Maybe it’s all going to be okay, but not right now. Not yet. Not today.

We’ll return to something resembling normal someday, I know, but we don’t know when that will be. We haven’t solved COVID. 100,000 Americans are dead, nothing about this disease has changed, and we have no plan. You’re damn right I have “re-entry anxiety.” I’m not ready to risk my life nor my partner’s life for the privilege of being able to work in the office. …

In defense of Guy Fieri

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Photo by Marcel Heil on Unsplash

In a world gone mad, I find most of us are craving familiarity and comfort. For me, part of that is an ongoing marathon of Guy Fieri shows, often accompanied by a hearty cheeseburger. Considering the empire he’s built with the Food Network and the frequency with which they air Triple D or Triple G (or Guy’s Big Bite, or Guy’s Ranch Kitchen, or Tournament of Champions), he can easily be considered one of the stars in the channel’s crown.

And yet, he receives so much vitriol for being a flame-covered, platinum spiked loudmouth (which no one can deny he is to some degree). Where does all of this Guy Fieri bashing even come from? He’s a big — perhaps even outlandish — personality, sure, but when you dig (and you don’t have to dig far because with Fieri, what you see is what you get), you find that he’s actually one of the nicest human beings in show business. …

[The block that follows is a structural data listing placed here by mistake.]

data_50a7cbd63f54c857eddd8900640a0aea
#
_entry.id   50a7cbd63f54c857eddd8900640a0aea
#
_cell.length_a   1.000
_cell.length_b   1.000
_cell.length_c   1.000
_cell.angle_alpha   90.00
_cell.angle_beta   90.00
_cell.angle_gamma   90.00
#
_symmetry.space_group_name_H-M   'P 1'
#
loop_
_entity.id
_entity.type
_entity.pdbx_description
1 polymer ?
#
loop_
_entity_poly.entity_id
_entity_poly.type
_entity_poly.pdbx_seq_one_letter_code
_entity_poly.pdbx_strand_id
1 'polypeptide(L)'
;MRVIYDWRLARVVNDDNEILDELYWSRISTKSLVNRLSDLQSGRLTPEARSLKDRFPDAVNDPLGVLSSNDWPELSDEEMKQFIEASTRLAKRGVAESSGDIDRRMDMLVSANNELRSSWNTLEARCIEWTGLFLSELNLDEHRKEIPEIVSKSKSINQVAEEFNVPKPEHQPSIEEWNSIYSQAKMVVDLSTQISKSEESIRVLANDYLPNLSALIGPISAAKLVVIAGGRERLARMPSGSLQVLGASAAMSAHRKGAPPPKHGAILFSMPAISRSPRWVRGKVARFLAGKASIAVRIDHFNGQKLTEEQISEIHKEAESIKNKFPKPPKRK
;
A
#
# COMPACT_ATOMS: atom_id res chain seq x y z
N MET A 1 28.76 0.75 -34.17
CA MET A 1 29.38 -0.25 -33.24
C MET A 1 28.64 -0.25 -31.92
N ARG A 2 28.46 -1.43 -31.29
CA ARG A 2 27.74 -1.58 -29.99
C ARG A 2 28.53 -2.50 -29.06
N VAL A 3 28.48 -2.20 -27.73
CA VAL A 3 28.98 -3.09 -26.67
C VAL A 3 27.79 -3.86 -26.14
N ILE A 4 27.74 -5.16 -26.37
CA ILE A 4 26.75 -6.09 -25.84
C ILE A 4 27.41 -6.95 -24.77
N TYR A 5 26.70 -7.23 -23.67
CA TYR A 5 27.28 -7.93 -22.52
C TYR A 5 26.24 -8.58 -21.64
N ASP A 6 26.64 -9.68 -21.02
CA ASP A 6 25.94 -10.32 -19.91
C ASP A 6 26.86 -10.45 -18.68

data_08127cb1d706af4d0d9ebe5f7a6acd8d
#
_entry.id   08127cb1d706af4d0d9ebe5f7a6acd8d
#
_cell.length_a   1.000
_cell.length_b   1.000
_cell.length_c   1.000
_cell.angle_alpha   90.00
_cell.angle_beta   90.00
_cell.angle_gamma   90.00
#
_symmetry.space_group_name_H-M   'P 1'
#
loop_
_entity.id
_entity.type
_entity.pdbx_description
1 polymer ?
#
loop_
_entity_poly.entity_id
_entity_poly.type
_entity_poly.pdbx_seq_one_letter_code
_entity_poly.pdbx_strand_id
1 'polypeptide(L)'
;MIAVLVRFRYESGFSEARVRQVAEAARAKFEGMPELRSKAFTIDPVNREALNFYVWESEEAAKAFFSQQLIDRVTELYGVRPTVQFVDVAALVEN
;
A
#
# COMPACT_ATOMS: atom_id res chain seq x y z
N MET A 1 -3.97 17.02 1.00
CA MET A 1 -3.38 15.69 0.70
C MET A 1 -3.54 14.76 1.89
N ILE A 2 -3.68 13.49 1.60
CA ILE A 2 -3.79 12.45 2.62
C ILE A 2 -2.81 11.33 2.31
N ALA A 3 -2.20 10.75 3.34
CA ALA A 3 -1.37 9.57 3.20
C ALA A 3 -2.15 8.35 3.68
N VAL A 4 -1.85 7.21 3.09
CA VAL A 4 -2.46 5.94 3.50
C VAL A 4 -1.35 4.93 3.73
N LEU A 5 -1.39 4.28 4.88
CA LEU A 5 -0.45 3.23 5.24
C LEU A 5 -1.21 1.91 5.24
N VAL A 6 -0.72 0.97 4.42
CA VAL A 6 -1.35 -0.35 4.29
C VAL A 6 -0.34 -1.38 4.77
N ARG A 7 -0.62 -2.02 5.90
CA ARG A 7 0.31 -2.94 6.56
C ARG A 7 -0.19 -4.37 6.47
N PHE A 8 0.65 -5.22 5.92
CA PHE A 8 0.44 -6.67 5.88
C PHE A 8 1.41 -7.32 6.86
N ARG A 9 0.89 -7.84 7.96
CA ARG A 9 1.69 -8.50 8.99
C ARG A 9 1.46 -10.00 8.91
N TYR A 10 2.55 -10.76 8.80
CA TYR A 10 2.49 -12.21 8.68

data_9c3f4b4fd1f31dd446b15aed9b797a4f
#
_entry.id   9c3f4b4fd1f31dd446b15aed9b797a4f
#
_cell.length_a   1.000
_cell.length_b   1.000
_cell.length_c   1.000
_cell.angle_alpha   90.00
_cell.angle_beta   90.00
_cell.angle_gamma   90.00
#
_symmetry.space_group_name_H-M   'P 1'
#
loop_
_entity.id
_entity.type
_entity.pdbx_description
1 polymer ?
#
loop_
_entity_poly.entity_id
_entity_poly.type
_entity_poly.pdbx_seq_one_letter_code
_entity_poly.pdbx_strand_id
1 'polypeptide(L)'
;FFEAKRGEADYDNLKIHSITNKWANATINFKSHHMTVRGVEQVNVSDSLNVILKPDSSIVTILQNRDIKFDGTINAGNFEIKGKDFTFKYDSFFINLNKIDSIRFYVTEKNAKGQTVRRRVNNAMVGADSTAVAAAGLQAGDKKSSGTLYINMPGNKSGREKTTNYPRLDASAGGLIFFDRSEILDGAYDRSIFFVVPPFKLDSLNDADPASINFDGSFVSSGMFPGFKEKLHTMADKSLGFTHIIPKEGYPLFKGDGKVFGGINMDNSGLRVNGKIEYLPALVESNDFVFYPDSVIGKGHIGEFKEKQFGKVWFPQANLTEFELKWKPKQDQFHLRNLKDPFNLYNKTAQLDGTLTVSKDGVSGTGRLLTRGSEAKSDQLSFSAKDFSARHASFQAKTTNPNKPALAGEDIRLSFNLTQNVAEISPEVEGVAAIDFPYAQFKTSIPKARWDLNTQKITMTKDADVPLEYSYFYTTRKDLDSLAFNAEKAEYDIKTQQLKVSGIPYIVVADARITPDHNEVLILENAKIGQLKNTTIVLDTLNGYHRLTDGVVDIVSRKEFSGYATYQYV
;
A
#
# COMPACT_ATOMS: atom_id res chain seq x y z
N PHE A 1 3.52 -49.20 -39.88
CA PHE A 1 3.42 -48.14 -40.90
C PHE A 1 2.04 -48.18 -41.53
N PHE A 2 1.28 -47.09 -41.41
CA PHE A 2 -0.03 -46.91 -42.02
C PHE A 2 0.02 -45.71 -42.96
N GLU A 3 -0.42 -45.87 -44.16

It’s not easy, but it’s worth it.

I rescue parrots. It’s not my job, but it’s my passion. Working with an mid-Atlantic organization called Phoenix Landing, I act as a foster or adoptive pet caretaker for birds who need a second (or third or fourth or fifth) home.

It’s hard work. The animals come to you with pieces of themselves missing or broken; it’s up to you to make them whole again with love and patience. Not every story gets a happy fairy tale ending; sometimes homing placements don’t work out and the bird is surrendered and we try all over again.

As for me? I have five rescued adopted parrots, which is probably four too many (depending on who you ask), but I wouldn’t have it any other way. …

How a slow-paced game can soothe a fast-paced life

Go and live your best island life.

If quarantine has done any good for us at all, it would be that it’s provided some folks with an opportunity to engage in revitalizing hobbies: bread baking, gardening, house repair, arts and crafts, cooking, just to name a few. I find it beautiful that in times of crisis, one powerful human instinct is to engage in healing activities that create something new and beautiful.

And just at the right time, along came a video game from Nintendo that lets us practice these things on a little island oasis of our own. Animal Crossing New Horizons places your little villager avatar on a deserted island and gives you the tools to customize and build up a small and friendly community of quirky animal neighbors. …

The wisdom of doing nothing